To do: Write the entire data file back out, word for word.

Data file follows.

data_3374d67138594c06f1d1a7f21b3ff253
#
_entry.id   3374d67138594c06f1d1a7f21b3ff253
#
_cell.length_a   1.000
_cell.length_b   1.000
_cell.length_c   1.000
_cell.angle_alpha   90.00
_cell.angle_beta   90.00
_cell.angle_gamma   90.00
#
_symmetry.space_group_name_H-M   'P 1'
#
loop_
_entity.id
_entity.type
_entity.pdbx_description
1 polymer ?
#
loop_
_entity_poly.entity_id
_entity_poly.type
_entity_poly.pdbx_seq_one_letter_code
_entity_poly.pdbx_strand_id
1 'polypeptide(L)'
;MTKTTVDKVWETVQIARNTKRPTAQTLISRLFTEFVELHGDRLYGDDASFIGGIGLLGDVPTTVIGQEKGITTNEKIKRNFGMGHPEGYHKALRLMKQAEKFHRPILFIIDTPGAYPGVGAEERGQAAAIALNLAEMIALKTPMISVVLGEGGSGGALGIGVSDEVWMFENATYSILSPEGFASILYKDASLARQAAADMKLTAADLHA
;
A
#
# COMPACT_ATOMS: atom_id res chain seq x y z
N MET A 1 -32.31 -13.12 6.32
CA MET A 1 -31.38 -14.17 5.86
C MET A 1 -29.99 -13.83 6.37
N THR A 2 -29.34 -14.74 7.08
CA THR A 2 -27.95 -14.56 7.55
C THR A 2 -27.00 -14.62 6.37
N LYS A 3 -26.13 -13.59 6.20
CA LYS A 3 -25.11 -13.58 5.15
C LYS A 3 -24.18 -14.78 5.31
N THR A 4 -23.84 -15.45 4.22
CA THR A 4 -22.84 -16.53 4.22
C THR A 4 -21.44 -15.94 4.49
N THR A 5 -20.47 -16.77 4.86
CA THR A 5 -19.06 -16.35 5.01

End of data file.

data_3374d67138594c06f1d1a7f21b3ff253
#
_entry.id   3374d67138594c06f1d1a7f21b3ff253
#
_cell.length_a   1.000
_cell.length_b   1.000
_cell.length_c   1.000
_cell.angle_alpha   90.00
_cell.angle_beta   90.00
_cell.angle_gamma   90.00
#
_symmetry.space_group_name_H-M   'P 1'
#
loop_
_entity.id
_entity.type
_entity.pdbx_description
1 polymer ?
#
loop_
_entity_poly.entity_id
_entity_poly.type
_entity_poly.pdbx_seq_one_letter_code
_entity_poly.pdbx_strand_id
1 'polypeptide(L)'
;MTKTTVDKVWETVQIARNTKRPTAQTLISRLFTEFVELHGDRLYGDDASFIGGIGLLGDVPTTVIGQEKGITTNEKIKRNFGMGHPEGYHKALRLMKQAEKFHRPILFIIDTPGAYPGVGAEERGQAAAIALNLAEMIALKTPMISVVLGEGGSGGALGIGVSDEVWMFENATYSILSPEGFASILYKDASLARQAAADMKLTAADLHA
;
A
#
# COMPACT_ATOMS: atom_id res chain seq x y z
N MET A 1 -32.31 -13.12 6.32
CA MET A 1 -31.38 -14.17 5.86
C MET A 1 -29.99 -13.83 6.37
N THR A 2 -29.34 -14.74 7.08
CA THR A 2 -27.95 -14.56 7.55
C THR A 2 -27.00 -14.62 6.37
N LYS A 3 -26.13 -13.59 6.20
CA LYS A 3 -25.11 -13.58 5.15
C LYS A 3 -24.18 -14.78 5.31
N THR A 4 -23.84 -15.45 4.22
CA THR A 4 -22.84 -16.53 4.22
C THR A 4 -21.44 -15.94 4.49
N THR A 5 -20.47 -16.77 4.86
CA THR A 5 -19.06 -16.35 5.01